Impact of pH and EC on plants’ growth
An environment can be characterized by measuring its pH and electrical conductivity (EC). pH is based on hydrogen ion concentration and is a measurement of acidity in water or soil. EC measures the total amount of dissolved salts in a solution. Now that we’ve covered the boring definitions, let’s talk about something more interesting – how do pH and EC affect plants’ growth?
Maybe you are an experienced gardener that treats their plants as a part-time job or maybe you’re just looking for some more information on how to take of them the best way you can. Nonetheless, a basic understanding of the effect pH and EC have on plants’ growth is necessary.
A plant that is grown in soil is fed by all the microbes and even the soil itself, they create nutrients necessary for the plant to be healthy. If, however, you want to control that work of nature by a grower, you can grow hydroponically and take out the soil. Why should anyone do this? Read below and find out!
What is pH and how does it affect my plants?
The pH of the soil controls how much nutrients is available to the plant. It controls the form in which the elements are there for the plant to feed off. The nutrients need to be in a form which is water-soluble because it has to be able to get to the plants’ bloodstream and transported wherever it needs to go.
Every time pH is changed, the form and availability of the nutrients are changed as well. This can be for better or worse, meaning the availability can become better or worse. To make things interesting – different nutrients are available at different pH ranges.
In hydroponics, the ideal pH is anywhere from 5.8 to 6.2 while with soil it’s best that it’s a little higher, about 6.5. When the pH is in this range that plant has maximum availability of all necessary nutrients.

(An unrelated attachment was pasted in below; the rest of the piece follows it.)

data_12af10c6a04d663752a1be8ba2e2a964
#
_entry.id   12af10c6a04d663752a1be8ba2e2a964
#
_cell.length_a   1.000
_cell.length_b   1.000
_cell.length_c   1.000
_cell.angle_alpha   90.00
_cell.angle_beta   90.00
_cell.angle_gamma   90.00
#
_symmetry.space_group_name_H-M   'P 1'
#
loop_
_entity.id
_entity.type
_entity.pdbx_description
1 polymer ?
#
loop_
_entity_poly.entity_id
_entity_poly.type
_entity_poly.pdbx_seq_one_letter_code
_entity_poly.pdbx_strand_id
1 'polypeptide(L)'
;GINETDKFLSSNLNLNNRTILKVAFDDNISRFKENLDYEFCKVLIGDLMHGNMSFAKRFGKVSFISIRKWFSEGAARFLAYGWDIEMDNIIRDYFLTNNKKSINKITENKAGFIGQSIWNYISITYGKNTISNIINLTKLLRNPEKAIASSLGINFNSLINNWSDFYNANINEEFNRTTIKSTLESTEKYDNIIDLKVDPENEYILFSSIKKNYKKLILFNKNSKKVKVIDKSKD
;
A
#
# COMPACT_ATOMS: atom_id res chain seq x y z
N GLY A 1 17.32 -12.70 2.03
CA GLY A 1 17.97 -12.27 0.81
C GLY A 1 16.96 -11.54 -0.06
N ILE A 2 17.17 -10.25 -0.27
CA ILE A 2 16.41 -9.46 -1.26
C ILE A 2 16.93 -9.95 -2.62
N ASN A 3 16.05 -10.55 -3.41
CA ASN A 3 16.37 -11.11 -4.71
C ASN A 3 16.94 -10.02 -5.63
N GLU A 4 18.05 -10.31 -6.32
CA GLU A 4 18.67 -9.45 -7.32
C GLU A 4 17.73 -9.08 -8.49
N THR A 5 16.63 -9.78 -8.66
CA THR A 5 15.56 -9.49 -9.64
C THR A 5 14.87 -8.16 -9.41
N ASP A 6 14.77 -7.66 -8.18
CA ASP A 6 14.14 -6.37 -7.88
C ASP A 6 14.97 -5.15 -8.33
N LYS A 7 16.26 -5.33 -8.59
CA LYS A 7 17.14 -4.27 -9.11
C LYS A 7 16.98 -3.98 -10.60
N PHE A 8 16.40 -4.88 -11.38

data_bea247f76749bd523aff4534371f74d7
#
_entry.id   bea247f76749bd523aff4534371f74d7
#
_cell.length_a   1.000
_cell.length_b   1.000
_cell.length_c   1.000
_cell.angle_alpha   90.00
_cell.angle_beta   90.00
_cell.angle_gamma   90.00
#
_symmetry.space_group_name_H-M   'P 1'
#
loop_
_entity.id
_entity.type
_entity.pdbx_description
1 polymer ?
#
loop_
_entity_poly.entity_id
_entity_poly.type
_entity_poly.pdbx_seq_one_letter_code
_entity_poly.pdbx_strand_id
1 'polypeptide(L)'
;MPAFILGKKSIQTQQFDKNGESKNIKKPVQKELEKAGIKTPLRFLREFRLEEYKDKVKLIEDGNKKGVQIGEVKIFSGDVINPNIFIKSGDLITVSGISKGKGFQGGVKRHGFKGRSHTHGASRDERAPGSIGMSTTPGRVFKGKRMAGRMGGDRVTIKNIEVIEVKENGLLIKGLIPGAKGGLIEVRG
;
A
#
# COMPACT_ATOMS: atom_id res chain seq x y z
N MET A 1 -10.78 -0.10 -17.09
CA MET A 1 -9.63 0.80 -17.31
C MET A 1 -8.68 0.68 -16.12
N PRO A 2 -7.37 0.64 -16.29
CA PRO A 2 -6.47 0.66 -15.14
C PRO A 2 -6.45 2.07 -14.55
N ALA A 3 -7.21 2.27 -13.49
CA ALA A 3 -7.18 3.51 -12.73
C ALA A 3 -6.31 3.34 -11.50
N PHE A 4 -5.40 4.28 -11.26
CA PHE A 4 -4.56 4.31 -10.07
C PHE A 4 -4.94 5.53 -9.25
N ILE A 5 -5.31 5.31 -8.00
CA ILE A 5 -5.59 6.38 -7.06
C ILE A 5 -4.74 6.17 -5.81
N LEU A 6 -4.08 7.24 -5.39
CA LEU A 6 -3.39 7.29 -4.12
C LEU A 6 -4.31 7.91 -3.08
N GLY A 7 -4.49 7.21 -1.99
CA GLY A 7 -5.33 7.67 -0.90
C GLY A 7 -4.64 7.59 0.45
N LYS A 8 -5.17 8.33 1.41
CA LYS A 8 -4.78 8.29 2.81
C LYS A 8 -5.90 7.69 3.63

Different factors can affect the level of pH in your plants. For example:
- Alkalinity in the water – having too low alkalinity can decrease the level of pH
- Your choice of fertilizer – the ones which have a high amount of phosphorus or ammoniacal nitrogen will have an acidic reaction
- Plants roots – the older the root system, the more likely it is for the media pH to change
- Lime in the media – every time we water our plants we are adding lime to the media, which raises the pH level
pH testing kits can prove as a valuable tool for gardeners as they help with keeping the plants healthy. You will know where you are now with your pH level and that information is very valuable if you’re taking your plants’ health seriously.
Tests should be done every week and growers can even send their samples to a testing lab if they want to check whether their findings were correct or they need help with anything.
What is EC and how does it affect my plants?
Electrical Conductivity measures how well a solution conducts electricity. This is a function of the solutions electrolytes – which are charge-carrying particles. The more there are electrolytes the higher the EC. Basically, knowing your EC levels helps you with cost-efficiency when taking care of your plants and less shrinkage.
EC is a good measurement of how much salt is in the hydroponic reservoir. These salts are mineral salts that provide the plants the elements which they need and they are also used to create fertilizers. Unfortunately, EC won’t tell you what salts are in the solution and to get these information gardeners need to do a deeper analysis.
There are a number of factors that affect EC like:
- Water quality – good quality water should be less than 0.75 µmhos
- Fertilizer type – since fertilizers are created from salts, they seriously affect the EC level
- Watering technique – if you don’t water your plants regularly, they will build up salt at the bottom of the container which damages the roots
- Plant roots – the older the root system the fewer effect salts have and there is a higher chance of root rotting
- Environment – low light and high humidity cause the plant to stretch and become softer.
Neglecting some of these factors leads to a plant having nutrient deficiencies. The leaves then become yellow or very pale green, with the risk of never growing again. Also, you know something is not right if the leaf shape is different than usual.